Tuesday, September 30, 2014

'Round Here: Martinsburg Then and Now

The area I live in here is called The Eastern Panhandle Some folks take that very literally. They are everywhere street corners, stop lights, Interstate exits and parking lots they're everywhere panhandling fer money.
There it is marked all purty in red
The one thing we share with the county of Jefferson is that we are in West Virginia but if'n we want to visit other parts of West Virginia we have to leave West Virginia to git there! 

That's right folks! Confusing I know. We live it. But yes, when visiting we have to leave West Virginia and cross into Maryland or Virginia to get to West Virginia. Trust me even the Tom Tom is onto it and that's pretty bad when the Tom Tom recognizes and tells ya so!

For the most part we are the forgotten part of W.Va. Well that is until an election
time rolls around and 'boy they come a crawling back here fer votes then!

I was born in the early 60's just a coupl'a months before the JFK Assassination for those who are into conspiracy theories in a what used to be a small town in W Va. In the 60's there were only 'bout 33,000 people living in Berkeley County.

When talk'in to the older folks 'round here they like to distinguish ya and ask, Old City or New City? That's how the older town folks know which era you were born in. The 60's was the last generation born in what's known 'round here as Old City. What they're referr'in to is the hospital. They tore that building down a long time ago and put a bank in it's place and built a new hospital.

Grow'in up we were poor. So poor we only had one black and white TV that only got three channels. One of those was the Hee Haw Channel. Back then if'n ya didn't get yer butt outside when mama told ya to most likely you'd be the lucky'un left holdin up the rabbit ears so she could watch her soaps that day. We were out from sunrise 'til we were chasin the lightnin bugs!

Back then if'n ya got in trouble on the other end of town, yer folks knew about it before ya got back home. Trust and believe they did. When I was a teenager the chances were great that the person on the other end of the counter was some'un yer parents knew or they went to yer church!

We rode in the back of daddy's station wagon with the windows down. Don't reckon he ever realized why so many folks gave him bad looks as they passed by either.

Some folks don't know it but it is still legal to ride in the back of a pick up truck here. BUT it is illegal to wear a hoodie covering your head here. Of course the thug types round here bought that hoodie law all on themselves!!!

I think of all the pranks back then like TP'ing someones yard, poop bags and puke pocket books- all of which can git ya hard time in the pokey these days! Ridickilous!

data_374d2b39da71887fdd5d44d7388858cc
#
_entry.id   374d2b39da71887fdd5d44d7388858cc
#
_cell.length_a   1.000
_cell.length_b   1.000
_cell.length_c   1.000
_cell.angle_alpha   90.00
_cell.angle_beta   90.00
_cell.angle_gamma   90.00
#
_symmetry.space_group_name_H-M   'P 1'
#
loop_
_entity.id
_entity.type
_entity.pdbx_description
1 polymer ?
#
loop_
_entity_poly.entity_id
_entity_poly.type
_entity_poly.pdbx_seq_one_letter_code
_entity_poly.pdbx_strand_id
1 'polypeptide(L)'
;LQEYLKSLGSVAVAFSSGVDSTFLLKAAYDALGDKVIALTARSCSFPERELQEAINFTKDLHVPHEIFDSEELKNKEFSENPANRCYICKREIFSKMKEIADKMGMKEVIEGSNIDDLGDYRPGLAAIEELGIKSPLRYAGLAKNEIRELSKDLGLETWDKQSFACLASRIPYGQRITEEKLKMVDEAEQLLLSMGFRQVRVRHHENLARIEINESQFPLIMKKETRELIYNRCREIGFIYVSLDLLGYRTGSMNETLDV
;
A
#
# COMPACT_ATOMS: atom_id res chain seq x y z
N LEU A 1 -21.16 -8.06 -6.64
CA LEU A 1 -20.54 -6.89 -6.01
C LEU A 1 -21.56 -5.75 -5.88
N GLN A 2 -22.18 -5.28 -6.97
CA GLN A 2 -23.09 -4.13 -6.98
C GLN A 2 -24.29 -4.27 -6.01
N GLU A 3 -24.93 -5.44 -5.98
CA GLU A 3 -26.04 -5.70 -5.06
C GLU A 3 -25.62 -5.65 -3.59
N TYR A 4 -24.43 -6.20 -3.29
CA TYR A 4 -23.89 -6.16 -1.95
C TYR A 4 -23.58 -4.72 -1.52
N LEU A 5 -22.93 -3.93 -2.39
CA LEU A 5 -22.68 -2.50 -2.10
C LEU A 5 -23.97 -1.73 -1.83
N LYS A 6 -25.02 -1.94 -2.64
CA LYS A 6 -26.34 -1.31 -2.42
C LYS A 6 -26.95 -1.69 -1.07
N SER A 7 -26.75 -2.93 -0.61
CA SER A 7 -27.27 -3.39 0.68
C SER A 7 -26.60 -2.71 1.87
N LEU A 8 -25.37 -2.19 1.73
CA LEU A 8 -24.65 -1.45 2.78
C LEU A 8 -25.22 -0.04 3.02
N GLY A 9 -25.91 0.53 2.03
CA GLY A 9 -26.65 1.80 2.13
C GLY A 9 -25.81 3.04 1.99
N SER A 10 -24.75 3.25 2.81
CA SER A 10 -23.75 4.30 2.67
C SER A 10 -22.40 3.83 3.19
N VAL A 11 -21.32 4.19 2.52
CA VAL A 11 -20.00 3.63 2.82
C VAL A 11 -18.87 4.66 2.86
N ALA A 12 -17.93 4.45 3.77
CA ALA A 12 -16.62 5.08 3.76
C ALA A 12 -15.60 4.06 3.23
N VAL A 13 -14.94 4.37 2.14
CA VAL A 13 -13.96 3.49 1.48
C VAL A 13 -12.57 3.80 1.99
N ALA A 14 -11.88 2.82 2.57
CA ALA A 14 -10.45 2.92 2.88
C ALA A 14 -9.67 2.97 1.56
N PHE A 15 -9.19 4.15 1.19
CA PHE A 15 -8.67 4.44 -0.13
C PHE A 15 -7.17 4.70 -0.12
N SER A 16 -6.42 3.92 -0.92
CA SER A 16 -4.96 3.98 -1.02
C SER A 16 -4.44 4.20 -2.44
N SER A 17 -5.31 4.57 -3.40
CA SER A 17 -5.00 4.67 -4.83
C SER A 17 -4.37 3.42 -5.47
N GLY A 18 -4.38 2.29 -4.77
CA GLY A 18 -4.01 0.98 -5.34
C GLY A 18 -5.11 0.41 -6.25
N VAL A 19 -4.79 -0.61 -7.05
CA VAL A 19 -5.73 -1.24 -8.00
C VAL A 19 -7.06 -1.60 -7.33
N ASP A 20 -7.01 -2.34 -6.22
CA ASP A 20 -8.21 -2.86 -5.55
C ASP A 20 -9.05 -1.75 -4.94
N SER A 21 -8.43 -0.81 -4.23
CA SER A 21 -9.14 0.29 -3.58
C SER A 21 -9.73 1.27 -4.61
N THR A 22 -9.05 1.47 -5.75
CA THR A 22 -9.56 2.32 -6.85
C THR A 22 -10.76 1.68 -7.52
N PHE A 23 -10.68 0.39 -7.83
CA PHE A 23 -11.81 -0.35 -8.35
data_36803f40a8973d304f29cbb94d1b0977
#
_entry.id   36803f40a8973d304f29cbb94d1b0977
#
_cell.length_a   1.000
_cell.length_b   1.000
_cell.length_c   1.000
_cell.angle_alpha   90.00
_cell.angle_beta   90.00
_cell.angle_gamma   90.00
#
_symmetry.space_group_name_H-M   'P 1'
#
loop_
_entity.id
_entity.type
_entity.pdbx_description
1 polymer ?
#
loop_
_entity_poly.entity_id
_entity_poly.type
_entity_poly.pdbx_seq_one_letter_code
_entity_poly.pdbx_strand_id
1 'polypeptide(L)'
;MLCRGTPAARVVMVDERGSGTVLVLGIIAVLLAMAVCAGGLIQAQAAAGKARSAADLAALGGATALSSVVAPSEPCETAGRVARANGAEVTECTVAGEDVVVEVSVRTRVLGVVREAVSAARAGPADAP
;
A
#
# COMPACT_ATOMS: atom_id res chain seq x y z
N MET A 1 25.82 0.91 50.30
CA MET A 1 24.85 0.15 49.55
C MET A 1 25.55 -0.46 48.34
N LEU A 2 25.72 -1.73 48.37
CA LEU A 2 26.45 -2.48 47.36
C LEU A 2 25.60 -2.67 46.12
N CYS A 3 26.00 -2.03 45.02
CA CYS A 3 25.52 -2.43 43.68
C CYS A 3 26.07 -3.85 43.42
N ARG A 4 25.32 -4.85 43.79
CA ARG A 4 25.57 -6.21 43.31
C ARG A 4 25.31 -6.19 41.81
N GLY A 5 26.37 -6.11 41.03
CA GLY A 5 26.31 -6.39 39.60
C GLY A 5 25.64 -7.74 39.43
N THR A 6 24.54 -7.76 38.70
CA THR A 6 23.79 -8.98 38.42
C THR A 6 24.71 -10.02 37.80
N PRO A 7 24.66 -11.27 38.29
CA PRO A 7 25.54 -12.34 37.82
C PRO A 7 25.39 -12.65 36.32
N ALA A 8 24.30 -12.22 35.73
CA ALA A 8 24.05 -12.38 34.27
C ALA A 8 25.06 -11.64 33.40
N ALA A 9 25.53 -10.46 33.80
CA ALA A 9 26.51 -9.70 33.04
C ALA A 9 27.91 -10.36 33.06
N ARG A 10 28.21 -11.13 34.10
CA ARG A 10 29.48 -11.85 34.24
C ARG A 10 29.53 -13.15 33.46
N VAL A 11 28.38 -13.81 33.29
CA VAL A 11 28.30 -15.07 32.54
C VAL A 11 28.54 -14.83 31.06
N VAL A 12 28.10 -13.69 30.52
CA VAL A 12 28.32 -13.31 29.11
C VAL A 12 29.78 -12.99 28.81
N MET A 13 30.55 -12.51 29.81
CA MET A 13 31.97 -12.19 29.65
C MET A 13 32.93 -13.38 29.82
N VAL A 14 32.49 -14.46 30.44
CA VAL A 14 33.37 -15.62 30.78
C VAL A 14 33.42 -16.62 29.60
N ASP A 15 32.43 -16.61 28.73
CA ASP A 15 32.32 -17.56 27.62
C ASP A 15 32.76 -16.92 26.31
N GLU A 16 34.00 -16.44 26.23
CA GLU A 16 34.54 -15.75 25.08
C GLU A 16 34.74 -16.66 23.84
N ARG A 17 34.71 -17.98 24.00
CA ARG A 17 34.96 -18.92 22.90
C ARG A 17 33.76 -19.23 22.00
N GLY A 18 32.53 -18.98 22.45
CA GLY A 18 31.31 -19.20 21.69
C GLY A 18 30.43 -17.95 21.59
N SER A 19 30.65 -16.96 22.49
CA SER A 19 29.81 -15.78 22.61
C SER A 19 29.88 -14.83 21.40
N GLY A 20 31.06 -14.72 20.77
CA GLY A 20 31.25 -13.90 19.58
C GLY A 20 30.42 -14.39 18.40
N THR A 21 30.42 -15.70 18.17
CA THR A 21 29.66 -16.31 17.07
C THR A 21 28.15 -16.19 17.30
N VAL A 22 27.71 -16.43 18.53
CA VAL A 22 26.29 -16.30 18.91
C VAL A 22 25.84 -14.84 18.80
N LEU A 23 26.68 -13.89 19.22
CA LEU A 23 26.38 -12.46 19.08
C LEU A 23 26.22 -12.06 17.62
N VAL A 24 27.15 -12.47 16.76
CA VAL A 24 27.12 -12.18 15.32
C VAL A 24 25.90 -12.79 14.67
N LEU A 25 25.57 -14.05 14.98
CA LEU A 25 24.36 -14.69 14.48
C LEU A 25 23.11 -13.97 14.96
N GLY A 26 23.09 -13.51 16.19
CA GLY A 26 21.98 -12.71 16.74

Back then those were the days!!!!

My daddy worked hard all his life. He was a firefighter first and worked other small jobs to take care of us. When he left for his firefighter job he worked twenty four hours there. Back when we were younger he came home at suppertime and then went back to work When he got off in the mornin he came home changed out of his uniform and went to work at his other jobs. Then there were other times we didn't see him 'til the weekend.

Daddy answered his last fire alarm way back in the 1980's. He's in his 80's now and has health problems associated with all of his years in this type of public service work. Way back then they didn't have the cool things firefighters have today to protect them when they rushed into a burning building. They've told us that daddy is terminal from the disease. He doesn't live with any regrets though.

Life back then seemed to be a simpler time 'round here! Smaller cities are like that. Martinsburg lost that hometown appeal years ago. It's not the same today with all the crimes and the drugs goin on here that we have today.

Today we're up to 'bout 108,000 people living in this county now according to the last census figures. The town has changed so much I barely recognize it.

In 1986 Good Morning America called us, the sleepy little town in West Virginia. That is the year Martinsburg made it to the #2 spot on the list of Drug Capital of the U.S. Now here we are several decades later and we're jest known as the #1 in the state with the highest number for drug addictions and for the highest number of deaths from heroin and opiate related overdose in the state! Yay Us!!!!

I understand that towns prosper when they progress and bring in commerce to boost the economy. I really do. I would rather live in a town of 200 people than see what has happened to this once small town. I miss that old town and the way we were back then!

When visiting other towns in West Virginia we like visiting the small cities. One town we regularly visit to go camping and fishing only has 'bout 200 folks living there! We love it there! 

Tomorrows post will be about the commerce and economic development here. From the railroad cars and quarries to the bakery and more!

Resources for this post:
pic credit: Wiki


  1. Know how you feel. Change isn't always good.

  2. What Shelly said. It sucks to return home to a place you no longer recognize- and knowing it will never be back. Damn, I am morose now!

  3. Eastern panhandle...I live on the left side of the mitten.

  4. My town was pretty small when we moved here - and you could easily recognise people in the street, even if you didn't know their names. We're up to 20-25,000 now - although we're lucky that it still kinda has the same feel.


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